If you could predict the future, would you?

by Jamie Meyer

Maybe you can’t predict the future yourself, but Astrologers do. You could read into Astrology and maybe learn to do it for yourself if you wanted to. If you don’t believe in Astrology and consider it to be a bit of a pseudoscience, I want you to consider, are they not just analysing years and years’ worth of data, previous events, and people and making predictions based on previous patterns? Maybe it isn’t always accurate but there have been enough people born between February and March that are considered dreamers for people to now associate that characteristic with a Pisces. However, I am not trying to convince you of the validity of astrology. I am well aware that not all Pisces are dreamers, and not all dreamers are Pisces. Instead, I’d like to tell you about a much more accurate way of predicting the future in a much more useful way.

It is widely known that cancer is the leading cause of death globally. A major contribution to this is that there is a large percentage of treatment failure due to resistance. In a study on pancreatic cancer tumour cell lines the authors separated the tumours into specific subtypes and identified some of the relevant biomarkers associated with the different subtypes. Subtype-1 was the less severe subtype while subtype-2 presented as more severe. By integrating protein expression, mRNA transcription, DNA methylation and miRNA synthesis data the authors were able to build a machine learning algorithm that predicts the response of the tumour cells to different cancer drugs. This is done by identifying specific biomarkers associated with the respective subtypes that indicate what signalling pathways are affected and therefore would be an effective target for an anticancer drug.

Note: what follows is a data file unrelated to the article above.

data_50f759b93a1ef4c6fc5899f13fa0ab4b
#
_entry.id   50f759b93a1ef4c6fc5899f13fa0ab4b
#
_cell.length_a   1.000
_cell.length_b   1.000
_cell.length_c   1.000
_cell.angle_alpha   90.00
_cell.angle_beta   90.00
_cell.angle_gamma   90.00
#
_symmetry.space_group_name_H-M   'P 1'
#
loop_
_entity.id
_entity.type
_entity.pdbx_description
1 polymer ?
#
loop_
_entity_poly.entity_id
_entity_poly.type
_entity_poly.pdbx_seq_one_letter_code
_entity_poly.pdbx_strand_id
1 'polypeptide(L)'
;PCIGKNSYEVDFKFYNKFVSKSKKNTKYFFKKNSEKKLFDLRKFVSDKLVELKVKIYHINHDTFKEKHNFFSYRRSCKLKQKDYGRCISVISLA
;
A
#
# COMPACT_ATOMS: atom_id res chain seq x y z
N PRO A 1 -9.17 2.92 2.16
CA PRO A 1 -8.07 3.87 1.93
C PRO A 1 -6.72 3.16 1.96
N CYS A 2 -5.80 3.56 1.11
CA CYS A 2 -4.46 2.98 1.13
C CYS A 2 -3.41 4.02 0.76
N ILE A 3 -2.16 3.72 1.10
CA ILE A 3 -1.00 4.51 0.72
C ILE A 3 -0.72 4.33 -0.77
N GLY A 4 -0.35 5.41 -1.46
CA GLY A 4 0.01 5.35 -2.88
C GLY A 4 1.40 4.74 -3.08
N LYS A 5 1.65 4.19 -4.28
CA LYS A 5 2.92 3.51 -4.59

The results showed that mTOR and kinase signalling was affected in subtype-1 and so these tumours could be responsive to anticancer treatments that target kinases, ion channels and membrane-pump proteins. Subtype-2 showed over-transcription in genes associated with transmembrane transporter and G-protein coupled receptors, as well as an increase in AGE-RAGE signalling and so these tumours could be treated targeting the inhibition of RAGE. They were able to classify the different subtypes with a 94% accuracy.

This is the field of precision medicine where we take large datasets of patients and experiments and look at their cell lines and their drug response data, so that in the future if we look at the biomarkers of patients, we can predict what drugs they will be responsive to, based on how similar cell lines have responded in the past.  This will ultimately allow us to prescribe a tailored more accurate treatment regime with a higher chance of success.

So, I may have not convinced you of the validity of astrology, but I hope that you see the immense value of using predictive models in medicine, and the impact it will have in the future by reducing treatment failure with individually tailored regimens. The goal of precision medicine is to be able to tell someone with a disease that you must take X drug, for Y amount of time and then you will be cured with more accuracy than we say all taurus’s are stubborn.


Sinkala M, Mulder N, Martin D. Machine Learning and Network Analyses Reveal Disease Subtypes of Pancreatic Cancer and their Molecular Characteristics. Scientific Reports. 2020;10(1).        

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